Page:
By Coulter Fussell
Some of my favorite Wagner letters are the ones that John Henry’s classmates at Binghman School sent him when they are all out for break in their various hometowns. Looking into the mind of teenaged boys is equal parts fascinating, predictable, and disturbing; the threats of violence….the pretending to not care about girls who obviously have zero interest…the binge drinking. As the mother of two boys, I consider this opportunity to look into the minds of teenaged boys a true gift that I hope will come in handy once my boys get to high school. I mean, there has got to be a greater good to come out of me having to read all this.
Clarksville, May 26/84
Your long looked for letter was received yesterday & I think you need a beating to take so long to answer my letters when I answered yours so promptly. You are the only correspondent I have that I answer so promptly & I think you ought to do the same…
Am awful sorry to hear you will not be up to TN, know you would have a great time, I would run around with you if I did not get drunk, but judging from your last letters you had not entirely recovered from your dissipation the night before. The boys went on a hell of a big drunk the other night but as I have reformed I did not go with them. I wish it was so that you could come up as we are going to have a banquet.
Well I will close for this time hoping I will hear from you again, I remain, Your brother, CHL
Your welcome letter came to hand a few days since, and as usual was very glad to hear from you. We are all well except my father who is a good deal better. We are having some beautiful weather, but are right much in need of rain.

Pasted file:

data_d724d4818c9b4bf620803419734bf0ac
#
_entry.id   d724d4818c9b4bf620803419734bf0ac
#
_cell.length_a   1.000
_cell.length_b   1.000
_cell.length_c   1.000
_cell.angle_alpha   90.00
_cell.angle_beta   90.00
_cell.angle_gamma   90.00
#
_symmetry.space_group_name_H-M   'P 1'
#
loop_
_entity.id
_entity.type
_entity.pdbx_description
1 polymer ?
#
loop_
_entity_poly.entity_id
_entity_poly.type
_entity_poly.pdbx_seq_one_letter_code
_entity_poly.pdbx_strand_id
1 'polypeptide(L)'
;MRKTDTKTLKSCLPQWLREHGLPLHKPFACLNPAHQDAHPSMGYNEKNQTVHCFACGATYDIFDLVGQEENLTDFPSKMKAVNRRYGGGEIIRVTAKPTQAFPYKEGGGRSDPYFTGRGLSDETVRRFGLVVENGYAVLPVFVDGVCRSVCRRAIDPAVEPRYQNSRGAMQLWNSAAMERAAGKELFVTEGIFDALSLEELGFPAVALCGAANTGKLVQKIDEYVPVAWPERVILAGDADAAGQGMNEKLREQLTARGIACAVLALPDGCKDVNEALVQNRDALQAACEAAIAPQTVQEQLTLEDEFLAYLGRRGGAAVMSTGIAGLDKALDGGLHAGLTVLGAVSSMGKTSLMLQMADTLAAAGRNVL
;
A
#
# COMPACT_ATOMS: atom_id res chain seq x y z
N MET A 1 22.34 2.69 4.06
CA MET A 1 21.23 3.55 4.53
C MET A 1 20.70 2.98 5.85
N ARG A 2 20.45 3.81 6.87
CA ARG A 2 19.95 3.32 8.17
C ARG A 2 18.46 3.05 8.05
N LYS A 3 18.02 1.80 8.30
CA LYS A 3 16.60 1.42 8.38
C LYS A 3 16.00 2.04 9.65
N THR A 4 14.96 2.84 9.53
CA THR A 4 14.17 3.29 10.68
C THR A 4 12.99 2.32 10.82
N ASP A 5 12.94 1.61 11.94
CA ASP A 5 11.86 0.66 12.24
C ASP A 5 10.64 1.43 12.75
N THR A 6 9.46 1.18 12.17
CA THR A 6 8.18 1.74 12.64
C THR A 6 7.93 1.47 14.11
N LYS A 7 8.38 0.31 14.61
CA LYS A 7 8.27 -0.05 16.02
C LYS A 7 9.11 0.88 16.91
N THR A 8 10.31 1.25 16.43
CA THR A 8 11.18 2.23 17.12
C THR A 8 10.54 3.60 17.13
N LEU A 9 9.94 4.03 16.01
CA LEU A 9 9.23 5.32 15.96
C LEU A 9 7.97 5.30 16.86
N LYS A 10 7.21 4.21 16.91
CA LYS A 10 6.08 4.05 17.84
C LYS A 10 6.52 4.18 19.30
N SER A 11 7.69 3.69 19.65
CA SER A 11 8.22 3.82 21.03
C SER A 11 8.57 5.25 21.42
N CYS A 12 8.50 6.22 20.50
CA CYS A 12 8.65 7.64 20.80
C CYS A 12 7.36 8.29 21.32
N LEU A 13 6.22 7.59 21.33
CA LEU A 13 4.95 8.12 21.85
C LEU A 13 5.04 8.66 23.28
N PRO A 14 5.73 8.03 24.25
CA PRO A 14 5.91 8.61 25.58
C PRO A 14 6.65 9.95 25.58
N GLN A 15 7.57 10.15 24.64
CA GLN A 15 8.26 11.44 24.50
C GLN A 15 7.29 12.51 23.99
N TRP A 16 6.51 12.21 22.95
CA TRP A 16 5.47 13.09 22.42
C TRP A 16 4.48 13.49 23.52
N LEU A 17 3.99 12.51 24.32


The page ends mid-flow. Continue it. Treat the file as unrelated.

I am getting on very well with my farm. Have finished making tobacco hills, and nearly done weeding corn. My cotton has come up very pretty, and I shall commence chopping next week.
You say you are going home on the 23rd. Well, I hope you will have a pleasant trip and find the home folks well, and lively. But while you are at home having a good time with the girls you must not forget to write to your old friend.
If you ever come down this way and don’t call in to see me I will catch up with you and give you a good frailing.
I haven’t heard form Linda since I left school. I wrote to her last and if she don’t choose to answer it she can let it alone; It don’t make a darn bit of difference with me if she don’t.
Bob Armstrong wrote to me some time back and said that some boys put a calf in Egleston’s room, and it scared him right bad. Now such things as that don’t hack me, but it makes me mad, and the man that did such a thing as that to me, would have to be better man that I am, didnt he would get whipped!
…Many good wishes, Your true friend, Rodwell
P.S. I saw old Bear out yesterday and he looked like the same old Bear.